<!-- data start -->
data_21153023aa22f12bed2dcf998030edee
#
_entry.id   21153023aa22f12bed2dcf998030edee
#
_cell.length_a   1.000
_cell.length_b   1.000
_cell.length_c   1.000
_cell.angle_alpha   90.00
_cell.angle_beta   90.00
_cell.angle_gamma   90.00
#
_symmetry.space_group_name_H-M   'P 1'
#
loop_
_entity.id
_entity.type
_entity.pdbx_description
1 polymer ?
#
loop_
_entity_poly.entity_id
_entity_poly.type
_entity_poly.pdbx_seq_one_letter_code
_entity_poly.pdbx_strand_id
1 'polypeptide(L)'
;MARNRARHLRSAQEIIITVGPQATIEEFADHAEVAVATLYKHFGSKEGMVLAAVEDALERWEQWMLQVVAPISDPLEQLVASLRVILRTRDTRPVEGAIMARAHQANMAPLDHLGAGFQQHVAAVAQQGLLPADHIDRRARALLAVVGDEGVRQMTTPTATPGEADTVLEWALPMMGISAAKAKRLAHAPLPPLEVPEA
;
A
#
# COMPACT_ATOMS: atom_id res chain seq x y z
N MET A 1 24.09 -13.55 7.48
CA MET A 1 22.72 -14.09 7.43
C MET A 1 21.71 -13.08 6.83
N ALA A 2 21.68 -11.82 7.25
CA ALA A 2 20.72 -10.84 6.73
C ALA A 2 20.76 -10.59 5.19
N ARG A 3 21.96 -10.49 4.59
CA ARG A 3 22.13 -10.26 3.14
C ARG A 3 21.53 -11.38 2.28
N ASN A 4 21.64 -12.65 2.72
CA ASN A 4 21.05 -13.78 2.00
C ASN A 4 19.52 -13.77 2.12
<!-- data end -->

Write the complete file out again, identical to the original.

data_21153023aa22f12bed2dcf998030edee
#
_entry.id   21153023aa22f12bed2dcf998030edee
#
_cell.length_a   1.000
_cell.length_b   1.000
_cell.length_c   1.000
_cell.angle_alpha   90.00
_cell.angle_beta   90.00
_cell.angle_gamma   90.00
#
_symmetry.space_group_name_H-M   'P 1'
#
loop_
_entity.id
_entity.type
_entity.pdbx_description
1 polymer ?
#
loop_
_entity_poly.entity_id
_entity_poly.type
_entity_poly.pdbx_seq_one_letter_code
_entity_poly.pdbx_strand_id
1 'polypeptide(L)'
;MARNRARHLRSAQEIIITVGPQATIEEFADHAEVAVATLYKHFGSKEGMVLAAVEDALERWEQWMLQVVAPISDPLEQLVASLRVILRTRDTRPVEGAIMARAHQANMAPLDHLGAGFQQHVAAVAQQGLLPADHIDRRARALLAVVGDEGVRQMTTPTATPGEADTVLEWALPMMGISAAKAKRLAHAPLPPLEVPEA
;
A
#
# COMPACT_ATOMS: atom_id res chain seq x y z
N MET A 1 24.09 -13.55 7.48
CA MET A 1 22.72 -14.09 7.43
C MET A 1 21.71 -13.08 6.83
N ALA A 2 21.68 -11.82 7.25
CA ALA A 2 20.72 -10.84 6.73
C ALA A 2 20.76 -10.59 5.19
N ARG A 3 21.96 -10.49 4.59
CA ARG A 3 22.13 -10.26 3.14
C ARG A 3 21.53 -11.38 2.28
N ASN A 4 21.64 -12.65 2.72
CA ASN A 4 21.05 -13.78 2.00
C ASN A 4 19.52 -13.77 2.12